Ackerman, McGinnis and Jackson are part of a group of 100 new members and 25 foreign associates who were elected to the NAS “in recognition of their distinguished and continuing achievements in original research.”
The newly elected National Academy members bring UC San Diego’s total current and emeriti faculty to 76. Within the Division of Biological Sciences, there are now 23 National Academy members.
“Membership in the National Academy of Sciences is an honor conveyed only on top scientists whose discoveries have had major impact. I am very proud that Susan Ackerman and Bill McGinnis, two Biological Sciences professors known for their groundbreaking and elegant research, and Jeremy Jackson, a Scripps Institution of Oceanography professor emeritus known for his research and public outreach efforts in marine conservation, were elected this year,” said Kit Pogliano, dean of UC San Diego’s Division of Biological Sciences. “The collective impact of these three individuals is remarkable and I am pleased that they have achieved the prominence and recognition afforded by being elected to the National Academy of Sciences.”
Susan Ackerman, the Stephen W. Kuffler Chair in Biology, is a professor in the Division of Biological Sciences’ Section of Neurobiology and the School of Medicine’s Department of Cellular and Molecular Medicine. Ackerman’s discoveries have had a profound influence on multiple fields including genetics, neurobiology, biochemistry and molecular biology. Her early work elucidated novel molecular pathways essential for proper brain development. Her more recent work using unbiased genetic approaches in mice has defined the pathways and networks that regulate neuronal homeostasis and thus neuron survival in the aging mammalian brain. Among her many accomplishments, Ackerman has identified novel mechanisms for the formation of misfolded proteins that accumulate in specific types of neurons leading to their death, including problems in the accuracy of protein synthesis. Her findings that mutations in single members of multi-copy non-coding gene families result in disease states have changed conventional views about genes and their functions.
Ackerman has been a Howard Hughes Medical Institute Investigator since 2005. She received her Ph.D. from UCLA and was a postdoctoral fellow at the University of Illinois Medical School. Before moving to UC San Diego in 2016, she was a professor at The Jackson Laboratory in Bar Harbor, Maine, where she was a faculty member for 19 years. In April, Ackerman was elected to membership in the American Academy of Arts and Sciences.
Bill McGinnis, a UC San Diego faculty member since 1995, is a distinguished professor in the Section of Cell and Developmental Biology and former dean of the Division of Biological Sciences. During much of his career he has studied genetic systems that control the development and regeneration of tissues in animal embryos. He made the original surprising discovery that mammalian genes that control embryonic development could be identified using the fruit fly Drosophila as a model system, considered one of the most important discoveries in modern developmental biology and evolution. He has long studied how this family of genes regulates the morphological diversification of embryonic tissues, and how homeobox gene expression patterns and protein sequences have changed during evolution to contribute to differing morphology between species. Recently, he and his collaborators have studied evolutionarily conserved genes that regenerate normal epidermal barriers after wounding.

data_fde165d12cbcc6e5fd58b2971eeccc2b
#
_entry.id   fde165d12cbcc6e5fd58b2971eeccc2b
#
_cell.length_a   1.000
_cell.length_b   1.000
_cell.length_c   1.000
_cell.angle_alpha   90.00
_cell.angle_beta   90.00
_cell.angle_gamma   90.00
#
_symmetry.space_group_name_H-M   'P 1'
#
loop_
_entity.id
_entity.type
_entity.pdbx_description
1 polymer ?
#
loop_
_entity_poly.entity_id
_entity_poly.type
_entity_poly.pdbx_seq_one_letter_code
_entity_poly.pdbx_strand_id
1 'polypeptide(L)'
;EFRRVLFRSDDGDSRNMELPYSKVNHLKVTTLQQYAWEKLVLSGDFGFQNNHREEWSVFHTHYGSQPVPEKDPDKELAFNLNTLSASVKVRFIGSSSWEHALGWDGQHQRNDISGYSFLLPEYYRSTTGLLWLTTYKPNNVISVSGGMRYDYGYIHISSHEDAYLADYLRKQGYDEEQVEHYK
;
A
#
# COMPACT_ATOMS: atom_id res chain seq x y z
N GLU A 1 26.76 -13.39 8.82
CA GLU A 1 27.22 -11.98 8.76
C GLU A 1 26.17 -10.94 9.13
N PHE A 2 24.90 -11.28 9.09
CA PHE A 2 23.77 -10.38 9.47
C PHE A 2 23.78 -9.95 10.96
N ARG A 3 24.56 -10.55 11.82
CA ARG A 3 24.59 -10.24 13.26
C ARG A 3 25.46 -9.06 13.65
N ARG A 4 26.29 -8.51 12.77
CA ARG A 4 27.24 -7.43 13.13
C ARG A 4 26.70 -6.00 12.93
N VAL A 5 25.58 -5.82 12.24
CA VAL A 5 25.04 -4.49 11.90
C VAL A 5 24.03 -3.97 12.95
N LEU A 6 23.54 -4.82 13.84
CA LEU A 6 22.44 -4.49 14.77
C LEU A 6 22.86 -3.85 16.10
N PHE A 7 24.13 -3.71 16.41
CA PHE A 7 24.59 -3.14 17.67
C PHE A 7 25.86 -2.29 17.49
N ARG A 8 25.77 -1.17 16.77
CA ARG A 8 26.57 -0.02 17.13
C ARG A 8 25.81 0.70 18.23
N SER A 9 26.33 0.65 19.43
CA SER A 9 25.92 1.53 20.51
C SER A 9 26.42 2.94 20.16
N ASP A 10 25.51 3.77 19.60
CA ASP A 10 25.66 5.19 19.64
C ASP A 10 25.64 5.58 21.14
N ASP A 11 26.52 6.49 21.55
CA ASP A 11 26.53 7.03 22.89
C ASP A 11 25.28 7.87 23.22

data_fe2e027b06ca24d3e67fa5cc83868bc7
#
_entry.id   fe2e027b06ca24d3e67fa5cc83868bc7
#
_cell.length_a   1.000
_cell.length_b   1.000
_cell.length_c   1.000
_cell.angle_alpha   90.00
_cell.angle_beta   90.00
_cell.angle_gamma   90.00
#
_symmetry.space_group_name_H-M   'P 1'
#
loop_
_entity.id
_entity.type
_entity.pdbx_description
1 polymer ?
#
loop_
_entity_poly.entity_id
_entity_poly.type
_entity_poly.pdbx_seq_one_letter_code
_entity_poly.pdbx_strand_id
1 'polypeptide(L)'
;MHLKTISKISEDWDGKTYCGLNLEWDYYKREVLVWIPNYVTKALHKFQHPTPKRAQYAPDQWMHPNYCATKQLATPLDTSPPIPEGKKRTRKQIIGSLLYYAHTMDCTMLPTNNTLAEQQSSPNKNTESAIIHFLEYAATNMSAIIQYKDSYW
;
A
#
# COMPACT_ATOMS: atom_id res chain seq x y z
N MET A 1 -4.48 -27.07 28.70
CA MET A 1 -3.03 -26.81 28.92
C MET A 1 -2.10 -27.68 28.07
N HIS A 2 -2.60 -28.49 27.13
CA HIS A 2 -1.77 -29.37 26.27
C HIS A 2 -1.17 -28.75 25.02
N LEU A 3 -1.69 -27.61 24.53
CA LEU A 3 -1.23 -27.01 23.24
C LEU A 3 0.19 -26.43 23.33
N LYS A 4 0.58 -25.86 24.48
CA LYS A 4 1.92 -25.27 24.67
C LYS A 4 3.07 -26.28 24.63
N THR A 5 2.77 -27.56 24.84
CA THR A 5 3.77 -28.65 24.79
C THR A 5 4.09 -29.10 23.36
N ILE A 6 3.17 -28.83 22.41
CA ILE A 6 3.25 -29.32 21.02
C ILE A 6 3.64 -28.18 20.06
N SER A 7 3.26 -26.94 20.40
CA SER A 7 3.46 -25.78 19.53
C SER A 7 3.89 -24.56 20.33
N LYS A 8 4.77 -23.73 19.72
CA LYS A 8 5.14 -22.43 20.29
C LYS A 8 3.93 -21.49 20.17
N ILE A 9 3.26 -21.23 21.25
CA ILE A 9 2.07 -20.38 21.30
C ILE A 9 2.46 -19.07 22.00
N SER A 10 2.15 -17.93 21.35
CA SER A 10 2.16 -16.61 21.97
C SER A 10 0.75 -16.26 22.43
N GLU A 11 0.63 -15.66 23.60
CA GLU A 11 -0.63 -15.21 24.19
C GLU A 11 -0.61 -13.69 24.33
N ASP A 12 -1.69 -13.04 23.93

From 1984 to 1995, McGinnis was on the faculty of Yale University. He received his Ph.D. from UC Berkeley in 1982 and was a Jane Coffin Childs postdoctoral fellow at the University of Basel. He has received a Searle Scholar Award, a Presidential Young Investigator Award and a Dreyfuss Teacher/Scholar Award. In 2010, he was elected a member of the American Academy of Arts and Sciences.
Jeremy Jackson is a renowned ecologist, paleobiologist and conservationist, who is an emeritus professor at Scripps Institution of Oceanography, where he co-founded the Center for Marine Biodiversity and Conservation. His work and research focuses on threats and solutions to human impacts on the environment and the ecology and evolution of coral reefs. Jackson has published more than 170 scientific papers and 11 books. He is a senior scientist emeritus at the Smithsonian Institution, visiting scientist at the American Museum of Natural History and senior advisor on coral reefs for the International Union for the Conservation of Nature. He has received numerous prizes and awards including the BBVA International Prize in Ecology and Conservation, the Peterson Medal of Harvard University, the Paleontological Medal and the Darwin Medal of the International Society for Reef Studies. He holds a Ph.D. in geology and ecology from Yale University.